First off the little cutscenes in X-Wing were more elaborate as you moved between the various sections. There isn’t the Star Wars scrolling text at the start of the campaigns, or the hyperspacing to training grounds. I can see why they were left out to fit the game onto the same number of floppies but it’s still a loss.
Secondly, there isn’t the same tension in this game due to the easier difficulty especially in the earlier missions. In an unshielded ship, Tie Fighter has to take it easy on you for most of the first half of the campaign. With no energy management, the game is simplified and just a little too easy. The time compression makes this worse. Failing at the end of a 30 minute X-Wing mission could make you tear your hair out but it certainly ratcheted up the pressure on the player.
Third the rebel ships are less fun to shoot at. This is because they are for the most part larger slower targets requiring numerous shots to kill. It’s like the game designers realised this and the later stages of the main campaign involve fighting your own forces. From what I recall these fights against Imperial traitors were kept up all the way through the mission packs but it’s been 15-20 years since I played them.
Finally, the biggest loss is the sense of impetus of the Death Star missions. This was a clear goal throughout X-Wing and a suitable climax for any game. Replaying TIE Fighter, I can honestly say that I didn’t even realise I was on the last mission and was surprised to find out I’d just beaten the game to say the least. I did save the emperor but it was such a simple mission I was left entirely underwhelmed.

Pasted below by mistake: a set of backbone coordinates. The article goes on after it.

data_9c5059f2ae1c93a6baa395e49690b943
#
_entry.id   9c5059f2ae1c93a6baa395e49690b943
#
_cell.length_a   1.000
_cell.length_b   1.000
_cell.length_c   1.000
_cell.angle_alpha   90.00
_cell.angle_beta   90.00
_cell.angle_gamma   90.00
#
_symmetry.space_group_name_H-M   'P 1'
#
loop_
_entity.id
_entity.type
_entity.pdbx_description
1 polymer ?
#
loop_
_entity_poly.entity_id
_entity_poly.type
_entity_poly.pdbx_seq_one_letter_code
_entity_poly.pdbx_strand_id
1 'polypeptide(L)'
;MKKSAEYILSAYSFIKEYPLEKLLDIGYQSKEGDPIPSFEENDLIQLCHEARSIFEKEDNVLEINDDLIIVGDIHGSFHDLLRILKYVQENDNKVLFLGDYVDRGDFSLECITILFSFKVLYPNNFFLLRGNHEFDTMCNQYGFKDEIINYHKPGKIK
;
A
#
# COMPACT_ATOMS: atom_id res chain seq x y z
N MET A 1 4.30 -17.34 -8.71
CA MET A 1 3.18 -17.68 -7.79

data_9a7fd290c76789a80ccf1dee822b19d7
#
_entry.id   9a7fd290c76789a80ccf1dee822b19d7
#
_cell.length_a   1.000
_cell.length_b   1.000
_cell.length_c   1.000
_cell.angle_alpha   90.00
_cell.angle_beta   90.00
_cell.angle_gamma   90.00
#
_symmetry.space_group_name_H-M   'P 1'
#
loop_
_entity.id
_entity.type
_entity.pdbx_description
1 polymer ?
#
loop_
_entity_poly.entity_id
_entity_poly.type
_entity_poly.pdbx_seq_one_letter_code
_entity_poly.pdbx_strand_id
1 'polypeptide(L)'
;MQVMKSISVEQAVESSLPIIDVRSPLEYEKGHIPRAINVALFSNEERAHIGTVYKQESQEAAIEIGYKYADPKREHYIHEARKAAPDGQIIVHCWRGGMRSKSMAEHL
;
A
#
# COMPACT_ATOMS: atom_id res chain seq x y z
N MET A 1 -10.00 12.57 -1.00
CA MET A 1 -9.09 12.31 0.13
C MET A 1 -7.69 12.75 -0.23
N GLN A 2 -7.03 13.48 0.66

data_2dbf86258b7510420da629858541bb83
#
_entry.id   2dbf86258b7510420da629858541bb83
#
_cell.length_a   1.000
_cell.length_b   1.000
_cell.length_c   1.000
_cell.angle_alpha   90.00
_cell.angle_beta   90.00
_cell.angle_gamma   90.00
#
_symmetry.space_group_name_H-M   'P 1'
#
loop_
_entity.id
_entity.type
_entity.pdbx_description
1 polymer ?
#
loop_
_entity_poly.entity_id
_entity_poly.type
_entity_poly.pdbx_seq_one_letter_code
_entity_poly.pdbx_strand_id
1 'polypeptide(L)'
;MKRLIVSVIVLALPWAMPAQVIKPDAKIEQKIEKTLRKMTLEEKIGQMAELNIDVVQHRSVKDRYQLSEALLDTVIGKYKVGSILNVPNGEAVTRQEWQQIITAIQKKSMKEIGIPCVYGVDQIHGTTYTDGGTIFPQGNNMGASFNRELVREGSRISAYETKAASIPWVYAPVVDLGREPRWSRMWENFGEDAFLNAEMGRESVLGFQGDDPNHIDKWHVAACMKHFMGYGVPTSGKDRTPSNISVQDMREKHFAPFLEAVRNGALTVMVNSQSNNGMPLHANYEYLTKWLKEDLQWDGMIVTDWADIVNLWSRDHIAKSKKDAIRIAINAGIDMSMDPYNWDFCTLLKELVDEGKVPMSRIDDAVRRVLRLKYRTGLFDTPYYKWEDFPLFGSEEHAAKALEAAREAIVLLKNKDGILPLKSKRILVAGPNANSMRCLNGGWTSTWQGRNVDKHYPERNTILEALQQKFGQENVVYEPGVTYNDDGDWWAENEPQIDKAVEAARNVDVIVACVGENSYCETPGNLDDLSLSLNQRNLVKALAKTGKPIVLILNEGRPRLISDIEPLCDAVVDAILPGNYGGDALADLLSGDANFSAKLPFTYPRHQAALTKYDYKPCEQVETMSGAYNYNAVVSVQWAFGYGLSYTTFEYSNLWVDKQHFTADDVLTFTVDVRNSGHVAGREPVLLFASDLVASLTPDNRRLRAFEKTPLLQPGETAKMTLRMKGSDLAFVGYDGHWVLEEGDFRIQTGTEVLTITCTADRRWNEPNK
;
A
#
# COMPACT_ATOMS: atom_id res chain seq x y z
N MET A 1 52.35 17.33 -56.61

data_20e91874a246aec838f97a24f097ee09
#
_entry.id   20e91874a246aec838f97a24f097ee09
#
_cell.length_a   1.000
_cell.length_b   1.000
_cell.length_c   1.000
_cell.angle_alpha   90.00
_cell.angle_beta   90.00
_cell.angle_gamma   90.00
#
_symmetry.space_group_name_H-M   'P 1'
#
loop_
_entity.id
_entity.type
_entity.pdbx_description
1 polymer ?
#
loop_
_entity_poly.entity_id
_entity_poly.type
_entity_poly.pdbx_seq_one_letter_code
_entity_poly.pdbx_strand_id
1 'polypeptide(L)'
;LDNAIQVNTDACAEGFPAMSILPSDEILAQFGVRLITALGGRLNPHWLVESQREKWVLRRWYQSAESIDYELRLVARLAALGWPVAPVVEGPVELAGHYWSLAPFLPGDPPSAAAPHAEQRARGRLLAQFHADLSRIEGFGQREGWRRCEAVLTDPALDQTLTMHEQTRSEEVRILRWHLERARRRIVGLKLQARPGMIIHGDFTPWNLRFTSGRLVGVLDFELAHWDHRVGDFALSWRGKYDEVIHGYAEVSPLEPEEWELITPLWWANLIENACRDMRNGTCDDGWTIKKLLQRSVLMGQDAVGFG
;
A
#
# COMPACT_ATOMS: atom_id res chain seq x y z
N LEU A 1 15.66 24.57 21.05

TIE Fighter really does take a long time to get started which is perhaps the most striking difference between the games. X-Wing could be brutally difficult the moment you stepped in the campaigns whereas TIE Fighter takes a much more gradual approach of increasing the difficulty. For the new player, I’m sure it was a better experience than X-Wing but if you already know the ropes the challenge doesn’t start until late into the game. As such I can take or leave the two X-Wing mission packs which perhaps took the challenge a little too far but in the case of Tie Fighter, the game keeps getting better the further you get.
Defender Of The Empire added a missile boat ship to fly which carried an absurd amount of missiles, had an afterburner equivalent called a SLAM drive but only had the one laser gun. This offered a very different gameplay experience to anything else seen in the series. The bonus collectors missions would use this heavily with the player having to take on whole squadrons single handed.
Without those missions, I’d feel somewhat short changed and I was surprised just how quickly I completed the game up to this point. I have seriously enjoyed playing it again and this slow build up has definitely left me wanting more so I’m going be finishing off the other campaigns before I move on to anything else. This is still a great game without a doubt but if you are going to play it, one of the collectors editions is the version to go for or it could be over all too soon.